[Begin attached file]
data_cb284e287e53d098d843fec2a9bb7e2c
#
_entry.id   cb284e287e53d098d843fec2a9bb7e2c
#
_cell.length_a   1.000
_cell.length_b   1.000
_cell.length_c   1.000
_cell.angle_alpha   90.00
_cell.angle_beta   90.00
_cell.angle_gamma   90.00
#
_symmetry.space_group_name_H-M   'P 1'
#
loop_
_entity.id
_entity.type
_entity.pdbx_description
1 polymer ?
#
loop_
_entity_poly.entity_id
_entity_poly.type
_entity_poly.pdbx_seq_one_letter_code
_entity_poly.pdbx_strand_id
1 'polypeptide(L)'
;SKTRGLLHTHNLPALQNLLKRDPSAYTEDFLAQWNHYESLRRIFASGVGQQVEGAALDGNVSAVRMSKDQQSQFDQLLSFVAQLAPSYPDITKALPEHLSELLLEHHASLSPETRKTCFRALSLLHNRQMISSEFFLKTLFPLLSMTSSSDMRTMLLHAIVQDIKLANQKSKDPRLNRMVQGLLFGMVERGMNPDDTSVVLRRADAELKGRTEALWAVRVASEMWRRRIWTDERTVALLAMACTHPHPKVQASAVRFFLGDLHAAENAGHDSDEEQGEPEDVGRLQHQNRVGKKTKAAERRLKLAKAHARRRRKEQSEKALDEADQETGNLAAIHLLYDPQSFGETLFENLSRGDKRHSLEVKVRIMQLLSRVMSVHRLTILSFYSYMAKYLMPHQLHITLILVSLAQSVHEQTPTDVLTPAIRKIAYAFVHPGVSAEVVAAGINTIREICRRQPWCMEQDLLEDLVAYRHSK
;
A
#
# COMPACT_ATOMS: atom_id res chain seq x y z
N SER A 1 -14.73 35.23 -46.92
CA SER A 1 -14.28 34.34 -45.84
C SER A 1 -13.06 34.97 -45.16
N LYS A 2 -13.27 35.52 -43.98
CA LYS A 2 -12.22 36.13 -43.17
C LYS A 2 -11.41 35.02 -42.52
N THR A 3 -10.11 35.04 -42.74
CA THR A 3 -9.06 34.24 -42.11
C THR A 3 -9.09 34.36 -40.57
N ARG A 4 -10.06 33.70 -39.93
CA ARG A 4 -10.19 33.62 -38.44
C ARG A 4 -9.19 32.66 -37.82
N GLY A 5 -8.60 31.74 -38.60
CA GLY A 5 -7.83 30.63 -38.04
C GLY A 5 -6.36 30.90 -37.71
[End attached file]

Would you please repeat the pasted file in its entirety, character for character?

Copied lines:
data_cb284e287e53d098d843fec2a9bb7e2c
#
_entry.id   cb284e287e53d098d843fec2a9bb7e2c
#
_cell.length_a   1.000
_cell.length_b   1.000
_cell.length_c   1.000
_cell.angle_alpha   90.00
_cell.angle_beta   90.00
_cell.angle_gamma   90.00
#
_symmetry.space_group_name_H-M   'P 1'
#
loop_
_entity.id
_entity.type
_entity.pdbx_description
1 polymer ?
#
loop_
_entity_poly.entity_id
_entity_poly.type
_entity_poly.pdbx_seq_one_letter_code
_entity_poly.pdbx_strand_id
1 'polypeptide(L)'
;SKTRGLLHTHNLPALQNLLKRDPSAYTEDFLAQWNHYESLRRIFASGVGQQVEGAALDGNVSAVRMSKDQQSQFDQLLSFVAQLAPSYPDITKALPEHLSELLLEHHASLSPETRKTCFRALSLLHNRQMISSEFFLKTLFPLLSMTSSSDMRTMLLHAIVQDIKLANQKSKDPRLNRMVQGLLFGMVERGMNPDDTSVVLRRADAELKGRTEALWAVRVASEMWRRRIWTDERTVALLAMACTHPHPKVQASAVRFFLGDLHAAENAGHDSDEEQGEPEDVGRLQHQNRVGKKTKAAERRLKLAKAHARRRRKEQSEKALDEADQETGNLAAIHLLYDPQSFGETLFENLSRGDKRHSLEVKVRIMQLLSRVMSVHRLTILSFYSYMAKYLMPHQLHITLILVSLAQSVHEQTPTDVLTPAIRKIAYAFVHPGVSAEVVAAGINTIREICRRQPWCMEQDLLEDLVAYRHSK
;
A
#
# COMPACT_ATOMS: atom_id res chain seq x y z
N SER A 1 -14.73 35.23 -46.92
CA SER A 1 -14.28 34.34 -45.84
C SER A 1 -13.06 34.97 -45.16
N LYS A 2 -13.27 35.52 -43.98
CA LYS A 2 -12.22 36.13 -43.17
C LYS A 2 -11.41 35.02 -42.52
N THR A 3 -10.11 35.04 -42.74
CA THR A 3 -9.06 34.24 -42.11
C THR A 3 -9.09 34.36 -40.57
N ARG A 4 -10.06 33.70 -39.93
CA ARG A 4 -10.19 33.62 -38.44
C ARG A 4 -9.19 32.66 -37.82
N GLY A 5 -8.60 31.74 -38.60
CA GLY A 5 -7.83 30.63 -38.04
C GLY A 5 -6.36 30.90 -37.71